• Use only thin skinned citrus. 
  • Do not double the recipe, the microwave will not like it and you will end up with a giant mess. 
  • Use a high-sided microwaveable container as the jam bubbles up. I like to use my 2-quart glass mixer bowl, which I can pour directly into the jars from. After you get the basic technique down feel free to play a bit adding a alcohol or spices. 
  • This is a great way to use up those bits of dried up vanilla bean in your cupboard, but if you you don't have vanilla this still stands on it's own.
  • My sincere apologies to those of you denied access to meyer lemons.

    INGREDIENTS:



    • 1 lb meyer lemons (about 4 lemons)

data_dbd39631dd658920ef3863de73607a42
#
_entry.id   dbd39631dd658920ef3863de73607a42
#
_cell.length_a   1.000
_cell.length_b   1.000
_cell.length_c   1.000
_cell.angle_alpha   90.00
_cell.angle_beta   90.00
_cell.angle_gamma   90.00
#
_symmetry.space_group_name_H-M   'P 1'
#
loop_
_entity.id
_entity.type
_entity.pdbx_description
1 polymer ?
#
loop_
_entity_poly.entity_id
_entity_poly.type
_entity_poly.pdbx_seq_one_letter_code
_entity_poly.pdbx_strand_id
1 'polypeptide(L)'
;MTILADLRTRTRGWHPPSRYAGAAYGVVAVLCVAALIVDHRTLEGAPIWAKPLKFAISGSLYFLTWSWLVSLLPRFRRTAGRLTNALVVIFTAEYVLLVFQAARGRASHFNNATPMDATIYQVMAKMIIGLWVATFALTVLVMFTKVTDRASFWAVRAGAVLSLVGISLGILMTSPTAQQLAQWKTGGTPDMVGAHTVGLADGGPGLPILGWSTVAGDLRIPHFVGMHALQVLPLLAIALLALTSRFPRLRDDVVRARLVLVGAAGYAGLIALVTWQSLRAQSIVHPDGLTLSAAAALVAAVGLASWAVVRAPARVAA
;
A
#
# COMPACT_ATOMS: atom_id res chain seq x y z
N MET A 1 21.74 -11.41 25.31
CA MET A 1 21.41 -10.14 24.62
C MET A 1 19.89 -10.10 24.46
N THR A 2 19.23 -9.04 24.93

• 1 3/4 cup sugar 
    • 3 inches vanilla bean


    METHOD:

    Start your hot water bath and prepare your jars and lids.

    Cut of blossom end of lemons and slice lengthwise into quarters. 



    Using a paring knife slice away the thin white membrane on the edge of the flesh.  This will allow you to easily remove the seeds.




    Place cut lemon and sugar in the bowl of a food processor. Puree, making sure that all the peel and section skins are reduced to a pulp. It will be quite liquid.



    Pour into a high-sided microwaveable bowl adding vanilla bean cut into a few pieces. Cover tightly with saran wrap that you have pierced a few times to vent.